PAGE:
This is worse than simply lame duck politics. The White House is in full meltdown. Someone call in the ambulance before the victim causes more damage to itself

 

John McIntyre at Real Clear Politics has the best take on the Port Deal, as far as I am concerned. At first,  I was aghast, but in the light of day, it probably was not as bad as it sounded originally…but the Bush administration really screwed up. A little preparation, calling the governors concerned, interacting with Congress, could have saved a lot of grief but, as it stands, now, this issue is dead on arrival. It is possible, as John says, that a deal will be worked out, but I do not see it. The administration has squandered its trust, and Bush’s hard-line stance will harden the stance of opposition to the bill.

The Financial Times has a well balanced and thoughtful editorial on the uproar over the deal on the U.S. ports and the UAE. I don’t agree with their conclusions, but if you want a more balanced understanding of this proposed transaction it is worth the two minutes to read it. This issue is more complicated than the cheap political demagoguery we have seen, especially from Democrats now preening about how tough they are on national security – and particularly from those who resist any profiling of young Arab men, but now somehow “know” this UAE company is a security threat. Isn’t this a degree of profiling?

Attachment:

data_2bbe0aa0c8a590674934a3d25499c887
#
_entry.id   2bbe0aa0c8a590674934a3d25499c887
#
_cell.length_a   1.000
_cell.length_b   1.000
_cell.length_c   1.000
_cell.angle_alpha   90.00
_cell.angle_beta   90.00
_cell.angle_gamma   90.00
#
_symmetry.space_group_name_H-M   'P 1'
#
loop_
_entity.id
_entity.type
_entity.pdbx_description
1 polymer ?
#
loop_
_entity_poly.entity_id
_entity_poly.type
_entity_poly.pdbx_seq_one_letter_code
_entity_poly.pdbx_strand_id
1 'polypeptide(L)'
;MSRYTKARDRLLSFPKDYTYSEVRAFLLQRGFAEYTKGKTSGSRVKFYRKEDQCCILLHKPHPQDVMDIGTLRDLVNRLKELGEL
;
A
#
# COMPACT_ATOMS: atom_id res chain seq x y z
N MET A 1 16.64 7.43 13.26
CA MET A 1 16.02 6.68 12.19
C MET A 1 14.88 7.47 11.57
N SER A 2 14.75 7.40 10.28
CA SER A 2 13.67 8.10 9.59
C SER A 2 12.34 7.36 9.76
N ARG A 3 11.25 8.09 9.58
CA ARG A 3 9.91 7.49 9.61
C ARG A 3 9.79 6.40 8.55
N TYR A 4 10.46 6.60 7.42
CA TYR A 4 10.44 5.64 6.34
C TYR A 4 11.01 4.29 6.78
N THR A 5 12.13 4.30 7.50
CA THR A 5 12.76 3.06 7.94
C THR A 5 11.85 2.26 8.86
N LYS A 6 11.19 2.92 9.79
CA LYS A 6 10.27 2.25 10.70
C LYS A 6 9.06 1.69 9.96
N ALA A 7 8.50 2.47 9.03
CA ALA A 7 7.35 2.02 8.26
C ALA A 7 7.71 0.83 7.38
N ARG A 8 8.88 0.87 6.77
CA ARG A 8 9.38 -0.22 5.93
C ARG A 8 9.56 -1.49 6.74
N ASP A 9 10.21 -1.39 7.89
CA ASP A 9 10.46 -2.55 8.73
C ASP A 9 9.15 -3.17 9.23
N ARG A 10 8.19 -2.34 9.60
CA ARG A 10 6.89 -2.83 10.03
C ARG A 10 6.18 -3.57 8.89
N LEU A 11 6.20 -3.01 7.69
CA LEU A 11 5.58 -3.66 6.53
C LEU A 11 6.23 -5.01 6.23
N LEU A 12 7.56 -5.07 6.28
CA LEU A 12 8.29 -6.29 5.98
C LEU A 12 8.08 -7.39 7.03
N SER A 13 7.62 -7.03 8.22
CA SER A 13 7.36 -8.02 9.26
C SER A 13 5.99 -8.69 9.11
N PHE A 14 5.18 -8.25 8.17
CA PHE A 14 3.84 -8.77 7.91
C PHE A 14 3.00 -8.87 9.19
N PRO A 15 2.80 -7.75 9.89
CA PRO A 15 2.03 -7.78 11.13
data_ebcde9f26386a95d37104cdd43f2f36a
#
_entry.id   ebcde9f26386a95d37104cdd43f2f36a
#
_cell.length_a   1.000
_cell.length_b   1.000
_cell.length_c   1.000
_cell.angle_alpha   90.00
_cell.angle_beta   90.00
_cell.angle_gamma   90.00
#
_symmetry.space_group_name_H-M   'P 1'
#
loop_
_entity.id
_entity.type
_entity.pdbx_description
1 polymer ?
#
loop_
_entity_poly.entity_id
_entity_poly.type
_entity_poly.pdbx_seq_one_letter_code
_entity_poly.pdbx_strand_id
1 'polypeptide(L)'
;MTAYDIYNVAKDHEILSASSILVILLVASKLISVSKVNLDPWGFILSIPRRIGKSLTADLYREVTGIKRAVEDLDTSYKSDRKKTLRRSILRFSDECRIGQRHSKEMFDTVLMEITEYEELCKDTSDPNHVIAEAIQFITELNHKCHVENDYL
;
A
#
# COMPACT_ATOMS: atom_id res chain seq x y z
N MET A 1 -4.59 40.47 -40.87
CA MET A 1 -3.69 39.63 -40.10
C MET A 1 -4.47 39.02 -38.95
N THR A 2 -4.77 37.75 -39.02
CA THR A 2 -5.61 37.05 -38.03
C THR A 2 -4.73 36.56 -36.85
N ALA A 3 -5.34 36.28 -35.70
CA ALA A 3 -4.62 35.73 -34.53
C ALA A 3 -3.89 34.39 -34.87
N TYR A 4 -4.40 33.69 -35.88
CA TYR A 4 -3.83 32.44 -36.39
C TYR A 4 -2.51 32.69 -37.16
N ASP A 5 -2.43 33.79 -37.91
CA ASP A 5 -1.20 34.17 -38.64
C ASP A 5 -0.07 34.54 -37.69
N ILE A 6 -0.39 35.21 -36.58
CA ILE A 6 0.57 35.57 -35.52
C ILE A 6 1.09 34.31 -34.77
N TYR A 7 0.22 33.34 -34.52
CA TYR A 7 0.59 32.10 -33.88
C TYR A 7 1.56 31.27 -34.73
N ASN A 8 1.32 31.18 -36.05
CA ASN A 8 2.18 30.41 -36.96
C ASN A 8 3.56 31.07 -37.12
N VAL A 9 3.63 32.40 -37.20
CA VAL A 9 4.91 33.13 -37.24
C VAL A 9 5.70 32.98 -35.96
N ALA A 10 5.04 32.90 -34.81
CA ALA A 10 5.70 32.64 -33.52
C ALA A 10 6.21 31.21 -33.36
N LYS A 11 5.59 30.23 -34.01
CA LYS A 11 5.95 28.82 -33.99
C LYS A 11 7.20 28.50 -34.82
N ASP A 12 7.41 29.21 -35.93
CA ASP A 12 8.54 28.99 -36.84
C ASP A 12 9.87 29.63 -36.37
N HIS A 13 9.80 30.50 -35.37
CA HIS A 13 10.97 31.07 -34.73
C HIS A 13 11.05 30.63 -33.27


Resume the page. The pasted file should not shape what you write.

I ask those politicians who want to “profile” this company why can’t we profile young Arab males. What’s the difference? It seems pretty common sense that if Arab companies should probably not be allowed to be contracted to run the operations at U.S. ports given the current environment, then young men from those same Arab countries should probably receive a higher level of scrutiny as well.

I don’t really want to get into the business or security aspects of this deal, because quite frankly they are irrelevant now. We live in a democracy, not a benevolent dictatorship, and because of that, politics matter. And the politics of this deal are insane. At some point along the food chain of this process, somebody with an ounce of common-sense should have spoken up and pointed out the obvious that this deal wasn’t going to fly.

This is what you would call an unforced error. The Bush administration should do themselves a favor, recognize the mistake, fix the problem and apologize to our friends in the UAE.

Other points of view can be found here, here, here, here, here, here, here, and here.

Here’s the NYT’s write-up on the UAE port deal.